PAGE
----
Last updated on July 4th, 2021
One of the oldest and poshest mountain resorts in Switzerland, Gstaad is more than the gathering place for the international jet set and the high society (famous past and present residents or regular visitors include F1 boss Bernie Ecclestone, actress Elizabeth Taylor, singer Madonna, as well as Prince Charles and Lady Diana).
There’s a side of Gstaad which is little known although extremely noteworthy. This little town in the Swiss Alps is a friendly destination for disabled people, who can experience many exciting mountain activities in winter and in summer.
Introducing disabled people to skiing and other winter activities
I just spent a week in Gstaad and the Saanenland with my nephew Ludo, a wonderful 23-years old boy with Down Syndrome and very keen to go and ski with his aunt.
It was thrilled to show him the village where his father and I grew up, the life we led when we were children and, of course, to hit the slopes with him and do other winter activities. It was also an occasion to appreciate the area from a different perspective and to have a travel experience distinct from my usual solo journeys.
I was as excited as Ludo, and possibly even more.
Gstaad, well-trained ski instructors and a friendly destination for disabled
It was a succession of unexpected surprises, starting from the ski instructors who are very well-trained to deal with disabled people. Ludo has a will power that I admire and I was so pleased in seeing how only a few hours with a ski instructor made him feel more confident.
We’ve been skiing on easy slopes, all right, but I was so proud to look at him slowly curving and gently coming down on his own. I found out how professional instructors are, able to guide and encourage him with ‘little tricks’ I would never have thought of and which proved to be very effective. Like striking the poles against each other behind the back as a way to relax and overcome the fear of speed, or having him thinking at a slice of pizza to make the snowplough and be able to slow down and get to a stop.
And there’s more. If you spend a few days in Gstaad, you’ll likely see on the slopes ski instructors leading downhill physically disabled people with specially equipped chairs, or guiding persons having serious visually impairment and even blind people. They are incredibly well prepared and thanks to their skills, skiing and other winter sports are accessible to people affected with disabilities. How fantastic is that?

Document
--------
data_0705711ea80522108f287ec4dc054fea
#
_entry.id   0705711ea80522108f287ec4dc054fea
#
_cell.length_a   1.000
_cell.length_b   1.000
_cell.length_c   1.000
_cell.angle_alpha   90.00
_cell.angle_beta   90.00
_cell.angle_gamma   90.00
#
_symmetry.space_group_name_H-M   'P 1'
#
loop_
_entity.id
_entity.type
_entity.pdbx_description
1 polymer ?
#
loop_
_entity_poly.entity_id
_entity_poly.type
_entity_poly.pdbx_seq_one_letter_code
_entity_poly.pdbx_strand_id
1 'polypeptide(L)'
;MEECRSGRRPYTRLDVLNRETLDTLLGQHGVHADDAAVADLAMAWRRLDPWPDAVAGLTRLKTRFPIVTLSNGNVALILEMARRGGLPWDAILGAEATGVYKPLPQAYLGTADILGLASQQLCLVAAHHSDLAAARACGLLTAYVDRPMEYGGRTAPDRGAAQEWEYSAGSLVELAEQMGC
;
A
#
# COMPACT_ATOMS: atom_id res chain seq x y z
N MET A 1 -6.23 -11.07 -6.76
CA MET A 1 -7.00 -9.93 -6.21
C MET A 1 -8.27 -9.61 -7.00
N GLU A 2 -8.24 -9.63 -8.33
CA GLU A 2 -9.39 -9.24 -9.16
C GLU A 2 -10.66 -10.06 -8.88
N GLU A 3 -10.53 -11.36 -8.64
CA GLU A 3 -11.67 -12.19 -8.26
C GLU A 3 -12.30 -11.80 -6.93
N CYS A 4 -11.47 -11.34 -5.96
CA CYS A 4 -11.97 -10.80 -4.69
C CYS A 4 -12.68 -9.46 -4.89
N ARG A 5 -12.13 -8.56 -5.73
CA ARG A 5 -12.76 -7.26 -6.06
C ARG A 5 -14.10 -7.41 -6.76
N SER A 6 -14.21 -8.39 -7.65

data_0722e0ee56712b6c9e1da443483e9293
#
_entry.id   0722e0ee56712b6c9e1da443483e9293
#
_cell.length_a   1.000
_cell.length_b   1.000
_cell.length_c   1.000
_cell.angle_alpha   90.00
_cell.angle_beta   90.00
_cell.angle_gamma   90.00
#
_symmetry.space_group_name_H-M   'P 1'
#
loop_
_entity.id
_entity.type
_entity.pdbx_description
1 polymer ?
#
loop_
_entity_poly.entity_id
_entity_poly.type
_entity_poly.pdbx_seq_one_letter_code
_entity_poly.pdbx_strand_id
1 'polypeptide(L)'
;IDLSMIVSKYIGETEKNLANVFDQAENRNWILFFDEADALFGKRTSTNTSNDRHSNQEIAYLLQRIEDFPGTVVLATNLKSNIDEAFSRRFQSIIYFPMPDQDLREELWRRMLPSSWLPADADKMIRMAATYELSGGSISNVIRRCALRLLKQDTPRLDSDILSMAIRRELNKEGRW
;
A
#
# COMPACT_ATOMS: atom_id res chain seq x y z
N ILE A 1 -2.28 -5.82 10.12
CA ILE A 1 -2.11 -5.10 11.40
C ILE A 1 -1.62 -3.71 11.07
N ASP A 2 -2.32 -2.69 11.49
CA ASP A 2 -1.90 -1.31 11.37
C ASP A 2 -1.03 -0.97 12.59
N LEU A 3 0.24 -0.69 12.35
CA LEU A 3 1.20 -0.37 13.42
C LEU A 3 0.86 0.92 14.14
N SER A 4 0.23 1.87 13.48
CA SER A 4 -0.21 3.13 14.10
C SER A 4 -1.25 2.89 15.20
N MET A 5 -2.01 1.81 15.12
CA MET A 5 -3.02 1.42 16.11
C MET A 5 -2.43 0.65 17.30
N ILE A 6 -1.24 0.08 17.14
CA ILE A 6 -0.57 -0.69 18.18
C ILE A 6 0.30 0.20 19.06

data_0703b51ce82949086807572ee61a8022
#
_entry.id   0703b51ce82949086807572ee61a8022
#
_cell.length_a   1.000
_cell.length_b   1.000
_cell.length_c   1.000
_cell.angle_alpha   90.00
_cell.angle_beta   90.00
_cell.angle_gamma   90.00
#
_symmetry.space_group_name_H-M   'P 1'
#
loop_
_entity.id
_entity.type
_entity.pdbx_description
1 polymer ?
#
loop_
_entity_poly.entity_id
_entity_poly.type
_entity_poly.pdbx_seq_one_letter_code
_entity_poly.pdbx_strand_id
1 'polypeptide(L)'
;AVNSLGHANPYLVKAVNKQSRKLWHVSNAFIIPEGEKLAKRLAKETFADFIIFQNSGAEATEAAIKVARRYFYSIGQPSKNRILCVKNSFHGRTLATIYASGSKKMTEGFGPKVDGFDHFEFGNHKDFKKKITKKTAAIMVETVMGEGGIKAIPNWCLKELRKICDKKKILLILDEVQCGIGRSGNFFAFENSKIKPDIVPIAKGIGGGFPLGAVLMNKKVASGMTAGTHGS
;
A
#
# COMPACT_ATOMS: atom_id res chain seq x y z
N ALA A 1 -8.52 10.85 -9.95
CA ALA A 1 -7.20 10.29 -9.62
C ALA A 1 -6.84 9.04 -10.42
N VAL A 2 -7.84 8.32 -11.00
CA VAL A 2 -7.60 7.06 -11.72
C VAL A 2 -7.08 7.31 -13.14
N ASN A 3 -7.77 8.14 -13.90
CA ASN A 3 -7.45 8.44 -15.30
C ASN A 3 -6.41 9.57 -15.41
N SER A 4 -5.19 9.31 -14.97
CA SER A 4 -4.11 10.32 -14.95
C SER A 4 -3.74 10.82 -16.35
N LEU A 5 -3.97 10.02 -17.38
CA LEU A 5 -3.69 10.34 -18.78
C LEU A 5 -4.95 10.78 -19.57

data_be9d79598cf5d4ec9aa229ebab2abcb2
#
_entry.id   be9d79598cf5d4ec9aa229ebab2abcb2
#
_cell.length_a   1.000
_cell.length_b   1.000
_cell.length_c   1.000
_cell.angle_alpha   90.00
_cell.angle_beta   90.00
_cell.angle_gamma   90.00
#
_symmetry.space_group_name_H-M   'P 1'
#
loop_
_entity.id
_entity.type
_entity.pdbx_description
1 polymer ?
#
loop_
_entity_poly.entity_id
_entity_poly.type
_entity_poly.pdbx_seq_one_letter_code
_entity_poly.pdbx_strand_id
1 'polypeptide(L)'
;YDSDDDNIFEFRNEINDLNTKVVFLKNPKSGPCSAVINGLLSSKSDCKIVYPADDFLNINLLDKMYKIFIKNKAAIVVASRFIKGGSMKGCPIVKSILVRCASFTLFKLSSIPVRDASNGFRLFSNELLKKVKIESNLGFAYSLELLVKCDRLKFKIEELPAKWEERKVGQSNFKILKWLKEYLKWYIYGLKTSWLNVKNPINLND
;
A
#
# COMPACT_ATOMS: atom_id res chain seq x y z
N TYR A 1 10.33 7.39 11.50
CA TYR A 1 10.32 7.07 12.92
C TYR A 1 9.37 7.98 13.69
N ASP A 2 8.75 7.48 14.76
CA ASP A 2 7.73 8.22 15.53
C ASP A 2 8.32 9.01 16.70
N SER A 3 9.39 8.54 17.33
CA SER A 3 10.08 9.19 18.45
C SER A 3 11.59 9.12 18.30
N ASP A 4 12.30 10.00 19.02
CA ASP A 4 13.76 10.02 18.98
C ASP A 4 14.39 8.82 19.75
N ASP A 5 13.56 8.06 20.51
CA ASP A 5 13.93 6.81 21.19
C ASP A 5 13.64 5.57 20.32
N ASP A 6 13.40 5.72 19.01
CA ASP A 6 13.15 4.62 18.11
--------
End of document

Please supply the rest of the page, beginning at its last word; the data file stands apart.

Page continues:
Good food on the slopes for a deserved lunch break
Useless to say that after a few runs, galvanized and feeling like a little champion with his ski instructor, Ludo was hungry. What could make a boy happier than a big burger (the specialty of the lovely and quirky Saanewald Lodge) and a scrumptious dessert in a nice place that can be easily reached skiing?
Gstaad and the Saanenland also boasts well equipped, barrier-free accommodations for disabled
The brand new Youth Hostel in Saanen is an eco-friendly building perfectly suited to accommodate disabled people, with 42 rooms and 94 out of 158 beds disabled-friendly, a large lift and no architectural barriers on the premises, including the car parking.
The hostel does not have cooking facilities but provides evening meals at a good price for guests who don’t wish to go out. It doesn’t come cheap for being a hostel, but it has excellent facilities and offers a good level of comfort.
Situated on the heights of Saanen, with superb views on the mountains, the Hotel Solsana has a long-standing tradition in accommodating blind or severely visually impaired people, as well as guests in wheel-chairs.
While some common areas are little ‘old fashioned’ (at least, to my taste), rooms have been recently fully (and tastefully) renovated and the hotel facilities include a large, accessible swimming pool, a playroom, a video room with playstation, making it a good solution for families.
An alpine-style hotel in a historical chalet overlooking Gstaad, the Chalet-Hotel Alpenblick (website only in German and French, unfortunately) offers simple, budget-friendly accommodations and disabled-friendly facilities. Guests, and especially families, can enjoy the wide garden and play games in the recreation room and have a great time in a laid-back atmosphere.
The Chalet-Hotel Alpenblick often hosts groups of students on school-trips or of disabled people but is welcoming everyone.
Getting there: If you like scenic train rides, you won’t be disappointed by the one leading to Gstaad. The Golden Pass connects Gstaad with Montreux, on Lake Geneva, and Zweisimmen (from where one can easily reach the Jungraujoch, Lucerne, Gruyères and Interlaken)
Ski resort: Gstaad Mountain Rides is a vast resort with 200km of runs of various difficulties. The different areas within the resort are connected by train and bus.
Unfortunately, not all sites have an English version and they feature little information. However, people at the Gstaad Tourism Board (tel: +41 33 748 81 81, [email protected]) are very helpful and will gladly provide information on the best structures and assistance in the contacts.
Note: Gstaad Tourism offered me and my nephew two complimentary ski passes, a day with a ski instructor and a delicious lunch on the slopes, and arranged the visits to a few accommodations in the region. Opinions, as always, are my own.